Though the process of image creation in the camera may be comparable to our eyes, the photographic process stops in similarity as the viewer must interpret the captured scene like any other stimulus that lay before it. Through the photograph, we are viewing reflections of stimuli that once existed, but are now distorted by two-dimensionality, memorialized time, and lost-context. The image lives as a true hallucination of the mind where the soul of the landscape is captured, but its material, emotion, and place in space is opened to new contextual processing. To examine the eye’s interpretation of imagery, I incorporated natural forms of ambiguous figures and conflicting light where nondescript lines conflict with object discrimination beside its simulacra. Moreover, I used prints, measurement and technological displays to explore the photograph and mind, the deceptive nature of photography, and the artificiality of each medium where every photograph must exist.
"Fragments" is a series of images that documents life in Chinatown in order to convey its resilience during the Coronavirus pandemic. Before the pandemic, the image of Chinatown was lively, spirited, and reminded me of home. However, Chinatown soon entered a dark and discouraging phase with empty streets and struggling businesses. Chinatown had also been the epicenter of anti-Asian attacks, since the virus is often referred to as the “China virus” or “Kung Flu.” As we walk through the streets of Chinatown today, its image of a vibrant, welcoming community seems to shatter into fragments. Through black and white street photography, I aim to provoke the mood of solidarity that people are feeling and going through. Even if the immediate future is not hopeful, people still need to carry on with their lives hoping to see a better tomorrow. Through capturing the bits and pieces of Chinatown today as they battle the consequences of the Coronavirus pandemic, the community is in unison on its path to restoring what it used to be. The resiliency of this community will determine whether Chinatown will overcome this crisis or not.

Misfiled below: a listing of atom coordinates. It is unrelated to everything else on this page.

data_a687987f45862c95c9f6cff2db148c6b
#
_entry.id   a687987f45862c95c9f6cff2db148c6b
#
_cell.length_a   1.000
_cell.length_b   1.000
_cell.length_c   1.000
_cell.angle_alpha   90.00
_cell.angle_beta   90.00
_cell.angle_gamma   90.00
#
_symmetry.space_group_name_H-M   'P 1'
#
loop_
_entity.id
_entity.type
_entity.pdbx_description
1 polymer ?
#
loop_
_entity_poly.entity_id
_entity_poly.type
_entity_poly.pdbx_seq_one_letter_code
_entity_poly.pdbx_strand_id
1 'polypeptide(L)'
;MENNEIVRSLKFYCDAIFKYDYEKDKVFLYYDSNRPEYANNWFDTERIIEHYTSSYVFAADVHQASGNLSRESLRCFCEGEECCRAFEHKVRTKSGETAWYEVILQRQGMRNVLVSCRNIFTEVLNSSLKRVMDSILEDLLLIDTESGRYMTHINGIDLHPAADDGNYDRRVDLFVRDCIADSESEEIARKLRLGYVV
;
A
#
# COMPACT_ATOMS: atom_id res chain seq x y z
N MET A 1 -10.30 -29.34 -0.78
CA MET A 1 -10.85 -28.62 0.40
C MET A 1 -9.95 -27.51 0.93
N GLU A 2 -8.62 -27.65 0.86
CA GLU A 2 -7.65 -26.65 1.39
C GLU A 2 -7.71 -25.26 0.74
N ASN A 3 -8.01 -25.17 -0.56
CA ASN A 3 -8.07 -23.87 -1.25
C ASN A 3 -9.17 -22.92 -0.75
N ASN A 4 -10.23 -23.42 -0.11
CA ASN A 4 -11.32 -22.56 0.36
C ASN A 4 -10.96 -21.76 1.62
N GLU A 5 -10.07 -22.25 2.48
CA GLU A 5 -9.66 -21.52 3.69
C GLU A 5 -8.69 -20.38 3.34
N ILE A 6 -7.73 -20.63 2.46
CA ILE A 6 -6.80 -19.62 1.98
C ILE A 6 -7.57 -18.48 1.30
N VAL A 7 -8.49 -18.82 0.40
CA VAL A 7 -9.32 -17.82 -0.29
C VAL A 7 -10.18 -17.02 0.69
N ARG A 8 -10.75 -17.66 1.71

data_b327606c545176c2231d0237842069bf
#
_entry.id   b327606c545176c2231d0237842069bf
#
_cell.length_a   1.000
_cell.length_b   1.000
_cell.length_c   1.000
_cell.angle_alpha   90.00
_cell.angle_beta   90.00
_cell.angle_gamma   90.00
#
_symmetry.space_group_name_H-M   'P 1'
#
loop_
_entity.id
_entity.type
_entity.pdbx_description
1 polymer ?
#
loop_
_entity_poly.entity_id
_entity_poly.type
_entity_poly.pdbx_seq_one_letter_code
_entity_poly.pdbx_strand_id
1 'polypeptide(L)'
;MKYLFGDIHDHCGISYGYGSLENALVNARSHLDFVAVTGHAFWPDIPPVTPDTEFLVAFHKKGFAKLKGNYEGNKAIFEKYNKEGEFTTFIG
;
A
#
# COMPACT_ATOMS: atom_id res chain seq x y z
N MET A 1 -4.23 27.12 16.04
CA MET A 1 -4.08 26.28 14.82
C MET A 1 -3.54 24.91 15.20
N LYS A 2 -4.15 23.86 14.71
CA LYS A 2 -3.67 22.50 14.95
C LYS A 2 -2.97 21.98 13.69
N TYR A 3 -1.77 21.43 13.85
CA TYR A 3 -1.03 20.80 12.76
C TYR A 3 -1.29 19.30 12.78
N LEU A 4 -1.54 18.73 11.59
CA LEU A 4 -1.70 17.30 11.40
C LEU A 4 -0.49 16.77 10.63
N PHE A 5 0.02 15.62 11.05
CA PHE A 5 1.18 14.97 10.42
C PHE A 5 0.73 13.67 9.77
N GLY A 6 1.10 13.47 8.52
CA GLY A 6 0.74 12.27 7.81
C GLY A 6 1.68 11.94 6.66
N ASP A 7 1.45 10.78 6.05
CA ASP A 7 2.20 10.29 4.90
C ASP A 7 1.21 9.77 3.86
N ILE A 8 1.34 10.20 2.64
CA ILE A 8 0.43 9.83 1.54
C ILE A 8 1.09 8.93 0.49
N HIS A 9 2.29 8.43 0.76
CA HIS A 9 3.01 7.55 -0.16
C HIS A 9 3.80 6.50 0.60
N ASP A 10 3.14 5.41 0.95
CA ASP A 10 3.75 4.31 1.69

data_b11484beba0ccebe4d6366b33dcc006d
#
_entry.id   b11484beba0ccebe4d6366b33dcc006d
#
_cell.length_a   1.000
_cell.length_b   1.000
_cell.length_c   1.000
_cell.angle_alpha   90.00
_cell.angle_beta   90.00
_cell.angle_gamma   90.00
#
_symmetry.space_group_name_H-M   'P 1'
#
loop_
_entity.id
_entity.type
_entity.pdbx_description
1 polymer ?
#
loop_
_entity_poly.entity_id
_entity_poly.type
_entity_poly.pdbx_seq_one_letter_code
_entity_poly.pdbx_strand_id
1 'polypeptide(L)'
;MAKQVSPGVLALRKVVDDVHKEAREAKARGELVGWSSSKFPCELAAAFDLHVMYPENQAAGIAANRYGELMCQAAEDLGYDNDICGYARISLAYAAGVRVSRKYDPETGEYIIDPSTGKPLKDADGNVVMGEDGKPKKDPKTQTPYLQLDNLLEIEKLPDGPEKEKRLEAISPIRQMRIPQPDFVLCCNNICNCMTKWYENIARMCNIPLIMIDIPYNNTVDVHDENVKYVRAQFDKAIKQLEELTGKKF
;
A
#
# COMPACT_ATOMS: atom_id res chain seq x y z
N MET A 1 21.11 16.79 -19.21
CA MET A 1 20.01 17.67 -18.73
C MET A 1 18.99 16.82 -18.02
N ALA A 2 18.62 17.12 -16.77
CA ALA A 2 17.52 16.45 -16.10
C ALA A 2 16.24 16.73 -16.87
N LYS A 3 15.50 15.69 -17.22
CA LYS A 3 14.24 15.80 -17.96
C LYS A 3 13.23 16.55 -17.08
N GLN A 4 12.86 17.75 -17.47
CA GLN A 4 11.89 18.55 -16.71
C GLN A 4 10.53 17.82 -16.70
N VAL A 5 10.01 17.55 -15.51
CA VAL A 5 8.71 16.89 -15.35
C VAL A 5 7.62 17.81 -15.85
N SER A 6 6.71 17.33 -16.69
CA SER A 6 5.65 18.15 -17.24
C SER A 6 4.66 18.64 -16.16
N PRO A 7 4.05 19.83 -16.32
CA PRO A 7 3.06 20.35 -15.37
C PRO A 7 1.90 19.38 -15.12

BFA Exhibition Schedule 2021
DPI Senior Show One
January 28 - March 1, 2021
Ellie Bates, Matt Bernstein, Natasha Fradkin, Andrés Guerrero, Grace Hinchen, Ayesha Kazim, Shelby Kraut, Rou Leonard, Shina Peng, Katina Pennington, T. J. Rahim
DPI Senior Show Two
March 4 - April 5, 2021
Gabbie Aleksova, Melody Ball, Cydney Blitzer, Pema Dolkar, Chloe Brooke Dugourd, Muhammet Gencoglu, Kavya Krishna, Meghan Marshall, Clara Reed, Brian Uchiyama, Benson Wu
DPI Senior Show Three
April 8 - May 24, 2021
Alyssa Dickinson, Roxy Dierking, Ju Yeon Lee, Elisa Lopez, Alina Patrick, Zoe Shields, Lauren Stone, Steve Wang, Noa Weinzweig, Beste Zan
The DPI Senior Catalog is an annual publication produced by and featuring the works of the entire graduating Photography & Imaging class.